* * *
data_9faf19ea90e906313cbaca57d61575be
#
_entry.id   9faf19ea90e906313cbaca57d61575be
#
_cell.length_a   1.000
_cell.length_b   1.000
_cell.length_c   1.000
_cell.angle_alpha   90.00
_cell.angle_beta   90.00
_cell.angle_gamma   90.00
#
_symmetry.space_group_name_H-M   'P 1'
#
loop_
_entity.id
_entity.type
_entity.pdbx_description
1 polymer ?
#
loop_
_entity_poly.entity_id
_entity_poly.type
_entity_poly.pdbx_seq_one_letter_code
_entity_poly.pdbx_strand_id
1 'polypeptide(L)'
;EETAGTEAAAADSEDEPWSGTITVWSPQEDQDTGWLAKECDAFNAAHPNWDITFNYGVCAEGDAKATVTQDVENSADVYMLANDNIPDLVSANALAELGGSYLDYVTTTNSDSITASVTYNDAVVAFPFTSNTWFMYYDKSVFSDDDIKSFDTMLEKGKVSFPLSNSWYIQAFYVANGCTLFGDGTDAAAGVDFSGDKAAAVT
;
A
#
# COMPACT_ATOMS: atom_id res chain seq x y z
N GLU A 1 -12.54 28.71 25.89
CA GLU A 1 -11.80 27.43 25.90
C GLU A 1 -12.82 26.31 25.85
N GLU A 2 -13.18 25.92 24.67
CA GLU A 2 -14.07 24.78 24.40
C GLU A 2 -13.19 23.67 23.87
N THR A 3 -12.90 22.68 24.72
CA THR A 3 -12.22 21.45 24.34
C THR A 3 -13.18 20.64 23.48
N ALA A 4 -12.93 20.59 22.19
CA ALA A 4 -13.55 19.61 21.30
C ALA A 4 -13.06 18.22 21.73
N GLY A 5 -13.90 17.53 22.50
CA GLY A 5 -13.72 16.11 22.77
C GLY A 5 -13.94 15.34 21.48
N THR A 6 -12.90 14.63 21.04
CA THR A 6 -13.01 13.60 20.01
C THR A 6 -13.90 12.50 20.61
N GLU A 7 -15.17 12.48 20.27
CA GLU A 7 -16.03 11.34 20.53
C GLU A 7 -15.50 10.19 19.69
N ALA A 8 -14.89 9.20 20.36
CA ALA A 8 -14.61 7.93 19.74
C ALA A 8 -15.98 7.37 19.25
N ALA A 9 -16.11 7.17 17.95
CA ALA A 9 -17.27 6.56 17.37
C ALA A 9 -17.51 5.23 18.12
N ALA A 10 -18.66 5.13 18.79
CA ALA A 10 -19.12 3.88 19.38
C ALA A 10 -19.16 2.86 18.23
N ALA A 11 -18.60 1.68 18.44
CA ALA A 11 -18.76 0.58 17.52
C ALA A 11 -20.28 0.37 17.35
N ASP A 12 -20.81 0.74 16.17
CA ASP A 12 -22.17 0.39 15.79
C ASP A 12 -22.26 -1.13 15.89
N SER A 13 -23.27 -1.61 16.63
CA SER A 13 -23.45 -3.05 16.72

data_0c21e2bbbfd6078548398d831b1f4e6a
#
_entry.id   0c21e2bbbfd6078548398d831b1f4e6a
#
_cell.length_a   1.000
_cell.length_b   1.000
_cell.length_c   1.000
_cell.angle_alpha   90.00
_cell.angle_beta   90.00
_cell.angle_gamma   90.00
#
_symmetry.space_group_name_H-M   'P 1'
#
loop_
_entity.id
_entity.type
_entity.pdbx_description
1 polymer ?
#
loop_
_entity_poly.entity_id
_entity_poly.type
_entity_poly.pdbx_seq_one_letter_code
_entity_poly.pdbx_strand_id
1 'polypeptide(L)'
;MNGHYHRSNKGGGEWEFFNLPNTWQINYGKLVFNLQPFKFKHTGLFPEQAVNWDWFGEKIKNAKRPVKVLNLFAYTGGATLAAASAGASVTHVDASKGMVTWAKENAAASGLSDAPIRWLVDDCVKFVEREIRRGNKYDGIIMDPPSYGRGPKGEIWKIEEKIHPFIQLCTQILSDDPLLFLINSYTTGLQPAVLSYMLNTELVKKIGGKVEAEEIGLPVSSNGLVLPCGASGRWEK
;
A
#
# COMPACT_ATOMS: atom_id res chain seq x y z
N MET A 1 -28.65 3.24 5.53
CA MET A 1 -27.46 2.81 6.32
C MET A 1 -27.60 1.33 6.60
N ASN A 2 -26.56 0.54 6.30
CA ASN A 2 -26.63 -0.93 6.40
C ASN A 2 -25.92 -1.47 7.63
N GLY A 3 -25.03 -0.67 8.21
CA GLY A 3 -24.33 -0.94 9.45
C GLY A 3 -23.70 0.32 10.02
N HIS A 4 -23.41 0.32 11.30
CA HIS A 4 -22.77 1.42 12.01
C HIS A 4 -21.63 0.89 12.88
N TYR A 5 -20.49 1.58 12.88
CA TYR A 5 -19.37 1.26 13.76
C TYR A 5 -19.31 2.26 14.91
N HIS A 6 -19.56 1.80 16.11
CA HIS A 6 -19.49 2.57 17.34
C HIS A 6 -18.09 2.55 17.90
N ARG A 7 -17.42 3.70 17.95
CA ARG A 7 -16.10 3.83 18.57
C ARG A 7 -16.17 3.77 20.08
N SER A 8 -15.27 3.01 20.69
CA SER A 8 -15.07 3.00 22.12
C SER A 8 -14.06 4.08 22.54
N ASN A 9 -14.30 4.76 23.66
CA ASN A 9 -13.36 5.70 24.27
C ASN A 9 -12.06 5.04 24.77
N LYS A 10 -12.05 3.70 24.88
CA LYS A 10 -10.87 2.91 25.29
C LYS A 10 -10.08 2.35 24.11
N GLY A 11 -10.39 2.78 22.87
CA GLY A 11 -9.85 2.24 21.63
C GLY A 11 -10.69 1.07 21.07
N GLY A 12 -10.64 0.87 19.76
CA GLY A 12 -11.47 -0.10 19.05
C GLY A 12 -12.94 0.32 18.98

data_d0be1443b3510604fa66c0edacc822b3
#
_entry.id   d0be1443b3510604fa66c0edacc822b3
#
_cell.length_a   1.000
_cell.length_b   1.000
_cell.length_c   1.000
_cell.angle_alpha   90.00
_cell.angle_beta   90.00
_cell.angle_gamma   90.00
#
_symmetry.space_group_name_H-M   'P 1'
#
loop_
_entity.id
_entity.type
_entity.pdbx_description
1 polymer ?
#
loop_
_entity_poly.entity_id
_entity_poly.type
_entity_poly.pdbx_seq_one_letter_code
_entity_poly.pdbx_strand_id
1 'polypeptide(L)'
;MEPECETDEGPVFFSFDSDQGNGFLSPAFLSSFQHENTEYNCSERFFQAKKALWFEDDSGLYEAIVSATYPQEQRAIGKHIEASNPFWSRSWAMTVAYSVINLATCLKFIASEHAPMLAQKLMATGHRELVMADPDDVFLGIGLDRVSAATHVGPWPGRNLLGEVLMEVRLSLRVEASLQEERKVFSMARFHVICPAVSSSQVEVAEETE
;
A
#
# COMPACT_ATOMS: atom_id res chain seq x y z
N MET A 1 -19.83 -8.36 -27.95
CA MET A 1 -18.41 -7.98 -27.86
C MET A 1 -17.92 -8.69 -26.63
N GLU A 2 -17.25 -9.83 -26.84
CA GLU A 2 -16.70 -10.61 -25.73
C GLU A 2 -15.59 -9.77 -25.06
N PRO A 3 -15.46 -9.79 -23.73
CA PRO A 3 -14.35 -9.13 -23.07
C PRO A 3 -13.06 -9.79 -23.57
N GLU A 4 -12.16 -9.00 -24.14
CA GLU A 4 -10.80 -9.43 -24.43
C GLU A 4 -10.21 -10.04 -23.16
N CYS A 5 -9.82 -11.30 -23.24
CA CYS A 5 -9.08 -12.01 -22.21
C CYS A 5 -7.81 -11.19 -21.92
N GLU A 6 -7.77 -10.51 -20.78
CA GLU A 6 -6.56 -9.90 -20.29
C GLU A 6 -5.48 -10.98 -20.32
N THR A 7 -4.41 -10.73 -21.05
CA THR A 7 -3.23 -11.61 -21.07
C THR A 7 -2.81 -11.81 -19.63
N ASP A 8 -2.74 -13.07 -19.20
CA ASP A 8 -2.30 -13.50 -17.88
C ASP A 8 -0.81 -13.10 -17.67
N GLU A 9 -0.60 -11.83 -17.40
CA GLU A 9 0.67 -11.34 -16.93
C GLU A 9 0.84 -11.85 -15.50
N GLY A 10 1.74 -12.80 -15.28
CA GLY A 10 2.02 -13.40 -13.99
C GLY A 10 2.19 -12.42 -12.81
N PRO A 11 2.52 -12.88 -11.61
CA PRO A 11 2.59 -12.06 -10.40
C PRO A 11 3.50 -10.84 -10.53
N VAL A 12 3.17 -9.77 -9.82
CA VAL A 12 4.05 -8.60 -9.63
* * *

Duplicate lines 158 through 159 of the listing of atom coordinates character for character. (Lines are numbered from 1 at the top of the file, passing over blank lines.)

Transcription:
_entity_poly.pdbx_strand_id
1 'polypeptide(L)'